Among the many forms of horse care are co-op (cooperative) barns in which all horse owners split responsibility for the barn chores and care of all of the horses. Co-op barns provide an alternative to the standard rough, semi-rough, and full boarding options for horse owners who don’t yet own horse barns of their own. Could a co-op situation work for you and your horse? You’ll want to consider these aspects of co-op barns when making your decision.

Lower Cost

Because horse owners all work together to care for all of the horses at a co-op, the cost of boarding your horse at a co-op tends to be less than full care (and sometimes even rough) board cost at another barn. However, the cost of a co-op (and the specific care, such as blanket changes) that is included depends on the individual barn.

Control of Horse’s Individualized Care

At a co-op barn you will be caring for your horse at least part of the time, which gives you more control over his individualized care. Being involved in your horse’s care has its advantages, since you will be better able to monitor his health and make decisions to help keep him healthy and safe.

Membership in a Small Group of Dedicated Horse Owners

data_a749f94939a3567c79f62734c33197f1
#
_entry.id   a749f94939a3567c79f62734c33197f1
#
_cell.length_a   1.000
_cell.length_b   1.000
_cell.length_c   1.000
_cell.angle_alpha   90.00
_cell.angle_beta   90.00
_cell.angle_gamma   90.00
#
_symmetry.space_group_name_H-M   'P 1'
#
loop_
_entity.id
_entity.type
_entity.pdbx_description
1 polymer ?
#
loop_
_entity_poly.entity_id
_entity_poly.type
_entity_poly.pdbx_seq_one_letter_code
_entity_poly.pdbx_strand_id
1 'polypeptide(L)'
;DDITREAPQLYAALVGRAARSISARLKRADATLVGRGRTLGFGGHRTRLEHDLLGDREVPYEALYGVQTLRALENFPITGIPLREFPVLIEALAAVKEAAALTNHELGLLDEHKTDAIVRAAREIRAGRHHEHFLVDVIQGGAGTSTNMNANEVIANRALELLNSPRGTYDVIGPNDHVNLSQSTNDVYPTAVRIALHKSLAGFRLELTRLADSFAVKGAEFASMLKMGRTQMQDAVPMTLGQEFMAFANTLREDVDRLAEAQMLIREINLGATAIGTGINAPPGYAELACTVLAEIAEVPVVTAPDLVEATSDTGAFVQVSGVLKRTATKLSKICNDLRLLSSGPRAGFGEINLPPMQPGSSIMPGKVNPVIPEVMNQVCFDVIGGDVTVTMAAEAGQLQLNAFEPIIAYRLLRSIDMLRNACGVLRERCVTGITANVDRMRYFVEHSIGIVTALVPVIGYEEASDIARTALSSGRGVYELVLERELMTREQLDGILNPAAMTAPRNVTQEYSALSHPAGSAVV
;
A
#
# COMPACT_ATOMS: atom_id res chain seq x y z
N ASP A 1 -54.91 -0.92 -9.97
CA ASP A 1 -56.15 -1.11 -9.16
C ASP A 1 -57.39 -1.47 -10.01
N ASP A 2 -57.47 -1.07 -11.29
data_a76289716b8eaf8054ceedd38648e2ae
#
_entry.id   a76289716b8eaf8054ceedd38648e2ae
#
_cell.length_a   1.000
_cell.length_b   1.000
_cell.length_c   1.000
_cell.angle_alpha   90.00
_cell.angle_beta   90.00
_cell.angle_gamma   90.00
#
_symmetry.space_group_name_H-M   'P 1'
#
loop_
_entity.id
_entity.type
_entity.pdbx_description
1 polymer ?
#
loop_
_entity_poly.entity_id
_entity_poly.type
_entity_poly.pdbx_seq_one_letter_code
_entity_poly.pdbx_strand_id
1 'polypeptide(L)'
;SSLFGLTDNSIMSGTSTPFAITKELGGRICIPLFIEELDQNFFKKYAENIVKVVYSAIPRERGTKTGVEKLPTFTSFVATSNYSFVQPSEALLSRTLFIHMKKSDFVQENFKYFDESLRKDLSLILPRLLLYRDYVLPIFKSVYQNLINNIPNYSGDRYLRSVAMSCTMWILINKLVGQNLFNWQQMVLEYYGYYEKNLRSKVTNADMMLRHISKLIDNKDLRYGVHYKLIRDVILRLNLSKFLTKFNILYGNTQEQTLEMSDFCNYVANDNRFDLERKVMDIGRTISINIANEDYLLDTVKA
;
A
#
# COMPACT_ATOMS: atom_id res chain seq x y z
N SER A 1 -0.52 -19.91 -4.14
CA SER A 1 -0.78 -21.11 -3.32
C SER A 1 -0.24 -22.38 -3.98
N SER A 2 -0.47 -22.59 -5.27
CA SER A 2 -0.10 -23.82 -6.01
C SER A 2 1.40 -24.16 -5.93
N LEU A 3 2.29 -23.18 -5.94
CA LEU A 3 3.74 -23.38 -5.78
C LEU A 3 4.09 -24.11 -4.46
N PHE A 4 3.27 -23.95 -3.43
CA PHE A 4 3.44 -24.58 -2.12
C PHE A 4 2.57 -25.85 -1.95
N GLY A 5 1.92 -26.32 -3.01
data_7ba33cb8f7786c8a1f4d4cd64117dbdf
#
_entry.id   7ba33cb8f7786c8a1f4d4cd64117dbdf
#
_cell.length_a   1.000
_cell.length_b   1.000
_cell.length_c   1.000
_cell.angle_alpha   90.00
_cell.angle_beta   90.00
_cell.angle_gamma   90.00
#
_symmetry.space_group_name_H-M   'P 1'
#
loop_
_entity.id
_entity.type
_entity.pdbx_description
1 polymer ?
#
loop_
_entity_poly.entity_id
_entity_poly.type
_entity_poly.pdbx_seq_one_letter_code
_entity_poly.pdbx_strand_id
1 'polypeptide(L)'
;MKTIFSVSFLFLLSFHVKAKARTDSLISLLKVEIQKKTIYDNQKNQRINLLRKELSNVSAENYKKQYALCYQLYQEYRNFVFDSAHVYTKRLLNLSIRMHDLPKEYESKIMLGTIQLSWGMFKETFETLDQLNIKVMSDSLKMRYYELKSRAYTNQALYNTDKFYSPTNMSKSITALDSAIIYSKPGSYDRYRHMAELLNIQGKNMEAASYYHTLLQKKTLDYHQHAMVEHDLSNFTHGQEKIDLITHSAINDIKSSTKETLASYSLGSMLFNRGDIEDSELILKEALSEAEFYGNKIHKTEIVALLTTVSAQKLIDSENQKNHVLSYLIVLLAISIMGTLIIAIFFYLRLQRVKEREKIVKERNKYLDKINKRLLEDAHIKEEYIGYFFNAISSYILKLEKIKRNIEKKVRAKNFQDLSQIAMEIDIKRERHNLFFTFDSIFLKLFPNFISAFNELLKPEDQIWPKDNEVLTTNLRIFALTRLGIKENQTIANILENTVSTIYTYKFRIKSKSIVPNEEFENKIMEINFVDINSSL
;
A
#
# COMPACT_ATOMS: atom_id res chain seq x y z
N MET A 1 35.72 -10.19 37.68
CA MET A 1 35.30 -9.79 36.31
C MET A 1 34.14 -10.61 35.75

At a co-op barn, horse owners tend to be dedicated and very involved in their horses’ care. By boarding your horse at a co-op you may have the chance to make good friends and learn from other experienced horse people.

Increased Workload and Time Demand

Co-ops depend on horse owners caring for the horses, so your workload and time demand will be greater than they would be if you full boarded your horse at another barn. Chores like cleaning a horse stall and feeding will become regular occurrences. Remember, though, that working in a barn is very physical and can help to keep you in shape.

Less Access to Large Lesson or Training Programs

Because co-op barns tend to be small, access to large lesson or training programs may be limited. If you have a trailer, trailering your horse out to other farms for lessons and training might be a good option.

Potential Clash Over Horse Care Opinions

In any group of horse people, differences in opinion when it comes to horse care and training are bound to occur. Horse owners of a co-op do need to be able to agree on the general approach to horse care, but be prepared for differences of opinion.

Uneven Distribution of Duties

Just how effective a co-op barn is will depend on how it is run. In some cases, owners may shirk away from duties and you might find yourself doing more work than others. In well-managed co-op barns, duties are evenly distributed and all horse owners take on their share of the work, or they will be told that they need to move their horse to a new barn.

Do you think a co-op is right for you? Along with building a barn of your own or boarding at a facility, co-ops provide an alternative way to care for your horse.

Image Source: http://www.classic-equine.com/posts/custom-designs/

Original Source: Could a Co-op Barn Work for You?


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